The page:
Joe: [00:09:27] Oh so, there are some major challenges. First of all, the biggest challenge is that those who are typically used to working child abuse cases work them very differently than cases that involve trafficking. And most of it starts with just the time that is needed. And I’m not talking about the amount of time, although that can be a large amount, but I’m talking about when is this victim going to disclose or be identified because typically human trafficking victims don’t disclose they are found and identified as a trafficking victim. So, is it Monday through Friday between 8 and 5:00 when most child advocacy centers are open? And the answer to that is no, it doesn’t happen during those periods of time. So, one of the biggest challenges is the time and the location. Some of the other challenges revolve around attitudes. I always say that the child abuse victim-survivor is when they’ve been identified and they’re surviving that child abuse victim is typically thought of as the poor child that somebody did something to. That human trafficking victim-survivor is often thought of as a kid who’s just a troubled kid who just wanted to go out and do this. And so, sometimes we forget that this is a kid. This isn’t just an angry kid, this is a kid who has suffered a lot of trauma.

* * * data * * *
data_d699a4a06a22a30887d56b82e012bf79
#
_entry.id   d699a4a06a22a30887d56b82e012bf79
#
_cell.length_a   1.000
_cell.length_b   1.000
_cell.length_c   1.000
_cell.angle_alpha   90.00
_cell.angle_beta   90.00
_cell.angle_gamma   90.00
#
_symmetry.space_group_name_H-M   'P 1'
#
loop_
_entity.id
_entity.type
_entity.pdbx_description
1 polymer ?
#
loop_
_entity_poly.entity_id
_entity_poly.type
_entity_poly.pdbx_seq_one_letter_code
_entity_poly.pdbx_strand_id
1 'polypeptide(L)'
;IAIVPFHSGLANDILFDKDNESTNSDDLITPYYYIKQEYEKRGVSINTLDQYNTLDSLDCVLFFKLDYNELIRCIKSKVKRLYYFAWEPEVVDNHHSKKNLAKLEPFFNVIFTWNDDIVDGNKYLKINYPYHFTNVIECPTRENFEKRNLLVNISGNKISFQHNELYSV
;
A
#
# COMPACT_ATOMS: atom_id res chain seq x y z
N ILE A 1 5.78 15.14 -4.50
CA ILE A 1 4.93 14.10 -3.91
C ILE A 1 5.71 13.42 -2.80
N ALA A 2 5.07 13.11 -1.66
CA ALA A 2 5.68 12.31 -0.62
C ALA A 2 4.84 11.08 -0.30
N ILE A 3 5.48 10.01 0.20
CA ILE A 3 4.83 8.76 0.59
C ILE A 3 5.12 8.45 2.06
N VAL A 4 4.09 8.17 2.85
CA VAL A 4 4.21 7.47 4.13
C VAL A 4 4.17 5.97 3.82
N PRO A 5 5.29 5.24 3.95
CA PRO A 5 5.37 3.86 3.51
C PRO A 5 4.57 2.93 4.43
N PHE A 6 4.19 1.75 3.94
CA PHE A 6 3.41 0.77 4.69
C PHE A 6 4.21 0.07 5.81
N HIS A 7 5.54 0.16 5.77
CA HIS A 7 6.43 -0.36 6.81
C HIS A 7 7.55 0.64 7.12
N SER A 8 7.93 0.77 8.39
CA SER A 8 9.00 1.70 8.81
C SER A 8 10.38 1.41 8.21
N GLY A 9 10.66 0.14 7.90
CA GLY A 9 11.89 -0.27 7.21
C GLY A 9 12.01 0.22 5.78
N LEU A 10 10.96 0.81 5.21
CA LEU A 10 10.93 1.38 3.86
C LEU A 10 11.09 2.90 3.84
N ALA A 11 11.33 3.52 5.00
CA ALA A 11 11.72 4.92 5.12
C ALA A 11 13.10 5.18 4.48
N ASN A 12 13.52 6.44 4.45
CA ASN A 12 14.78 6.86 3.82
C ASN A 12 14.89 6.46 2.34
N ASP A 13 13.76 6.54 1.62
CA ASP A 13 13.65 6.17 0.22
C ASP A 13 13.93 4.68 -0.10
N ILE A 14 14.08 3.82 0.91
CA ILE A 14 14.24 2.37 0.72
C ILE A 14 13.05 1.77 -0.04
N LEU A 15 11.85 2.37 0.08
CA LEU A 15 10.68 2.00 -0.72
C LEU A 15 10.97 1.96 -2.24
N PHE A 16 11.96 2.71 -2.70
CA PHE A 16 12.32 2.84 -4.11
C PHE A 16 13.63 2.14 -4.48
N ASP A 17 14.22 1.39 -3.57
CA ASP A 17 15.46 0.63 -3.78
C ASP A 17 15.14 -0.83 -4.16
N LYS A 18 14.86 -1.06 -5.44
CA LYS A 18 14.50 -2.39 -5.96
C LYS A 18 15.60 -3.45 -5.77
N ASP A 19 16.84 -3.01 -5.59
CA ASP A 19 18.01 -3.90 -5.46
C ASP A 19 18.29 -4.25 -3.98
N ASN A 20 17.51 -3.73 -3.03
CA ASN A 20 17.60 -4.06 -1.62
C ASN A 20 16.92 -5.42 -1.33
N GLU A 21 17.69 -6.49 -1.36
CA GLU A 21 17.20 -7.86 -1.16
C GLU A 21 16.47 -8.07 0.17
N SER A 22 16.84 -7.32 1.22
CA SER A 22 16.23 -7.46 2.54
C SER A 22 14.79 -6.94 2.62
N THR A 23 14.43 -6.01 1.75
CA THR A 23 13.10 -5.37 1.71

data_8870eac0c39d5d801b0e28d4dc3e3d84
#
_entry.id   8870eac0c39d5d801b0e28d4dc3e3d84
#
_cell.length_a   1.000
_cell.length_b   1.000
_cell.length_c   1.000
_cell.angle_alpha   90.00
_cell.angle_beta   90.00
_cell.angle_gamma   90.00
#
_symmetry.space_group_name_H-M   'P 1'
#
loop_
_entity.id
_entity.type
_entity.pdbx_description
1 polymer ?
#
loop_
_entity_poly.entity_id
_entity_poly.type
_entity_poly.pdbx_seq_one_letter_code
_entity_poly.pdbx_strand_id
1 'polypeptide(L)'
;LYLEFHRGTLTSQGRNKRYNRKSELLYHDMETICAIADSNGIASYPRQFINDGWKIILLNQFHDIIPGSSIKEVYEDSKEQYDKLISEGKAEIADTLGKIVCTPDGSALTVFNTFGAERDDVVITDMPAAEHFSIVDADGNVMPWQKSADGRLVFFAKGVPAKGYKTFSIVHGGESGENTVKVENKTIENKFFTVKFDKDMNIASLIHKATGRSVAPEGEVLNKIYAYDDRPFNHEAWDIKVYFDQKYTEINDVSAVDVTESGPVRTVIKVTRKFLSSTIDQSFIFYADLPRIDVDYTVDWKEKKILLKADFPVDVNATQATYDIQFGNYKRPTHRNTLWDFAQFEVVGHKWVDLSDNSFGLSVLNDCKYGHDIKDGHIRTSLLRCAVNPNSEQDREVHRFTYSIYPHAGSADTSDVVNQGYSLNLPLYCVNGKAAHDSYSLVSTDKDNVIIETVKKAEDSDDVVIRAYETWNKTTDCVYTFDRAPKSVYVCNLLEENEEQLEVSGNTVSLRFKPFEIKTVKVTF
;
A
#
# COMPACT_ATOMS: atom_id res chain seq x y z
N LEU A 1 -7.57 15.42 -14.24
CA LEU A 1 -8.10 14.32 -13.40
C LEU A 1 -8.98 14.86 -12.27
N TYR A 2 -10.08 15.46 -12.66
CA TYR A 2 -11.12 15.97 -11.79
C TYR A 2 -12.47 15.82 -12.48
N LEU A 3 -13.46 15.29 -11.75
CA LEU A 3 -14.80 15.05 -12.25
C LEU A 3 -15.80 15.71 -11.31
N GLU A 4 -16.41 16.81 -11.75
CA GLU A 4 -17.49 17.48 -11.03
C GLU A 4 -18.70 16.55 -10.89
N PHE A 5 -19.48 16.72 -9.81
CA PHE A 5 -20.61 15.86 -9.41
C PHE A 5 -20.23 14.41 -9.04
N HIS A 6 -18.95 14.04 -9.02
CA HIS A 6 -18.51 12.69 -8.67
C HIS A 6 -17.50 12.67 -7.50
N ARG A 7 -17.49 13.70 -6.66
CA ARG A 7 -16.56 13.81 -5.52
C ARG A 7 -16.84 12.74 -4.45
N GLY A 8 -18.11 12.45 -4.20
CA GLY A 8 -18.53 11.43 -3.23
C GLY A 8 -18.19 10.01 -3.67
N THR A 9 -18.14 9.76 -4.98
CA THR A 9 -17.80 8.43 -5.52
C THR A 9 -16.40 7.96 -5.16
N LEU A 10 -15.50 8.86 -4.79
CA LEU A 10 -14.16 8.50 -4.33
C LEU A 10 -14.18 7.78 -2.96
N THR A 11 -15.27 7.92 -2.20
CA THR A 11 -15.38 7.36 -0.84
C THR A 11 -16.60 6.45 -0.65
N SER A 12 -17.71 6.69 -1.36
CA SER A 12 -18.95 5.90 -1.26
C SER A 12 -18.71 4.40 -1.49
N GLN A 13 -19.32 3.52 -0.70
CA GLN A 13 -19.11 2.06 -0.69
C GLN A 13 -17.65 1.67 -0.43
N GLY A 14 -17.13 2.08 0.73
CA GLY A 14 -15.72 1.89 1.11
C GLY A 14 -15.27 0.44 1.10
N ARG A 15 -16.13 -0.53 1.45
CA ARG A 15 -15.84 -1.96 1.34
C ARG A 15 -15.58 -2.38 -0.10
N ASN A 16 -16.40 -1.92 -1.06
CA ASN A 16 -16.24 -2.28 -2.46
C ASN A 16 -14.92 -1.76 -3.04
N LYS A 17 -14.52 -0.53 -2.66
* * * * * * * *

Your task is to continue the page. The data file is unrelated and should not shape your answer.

Sandie: [00:11:15] You bring up a really good point in how we approach these two different audiences because the child abuse victim someone reported and that’s at the point where we are removing them from that abuse. But the trafficked kid looks like they’re surviving on the street or something like that. And so, we have all these preconceived notions about maybe homelessness or gang activity. And how are we doing in educating these professional people who need to be part of this multidisciplinary team? You come from a law enforcement background, so, how is your discipline responding to this now? Is it pretty nationally recognized or do we still need to work on that?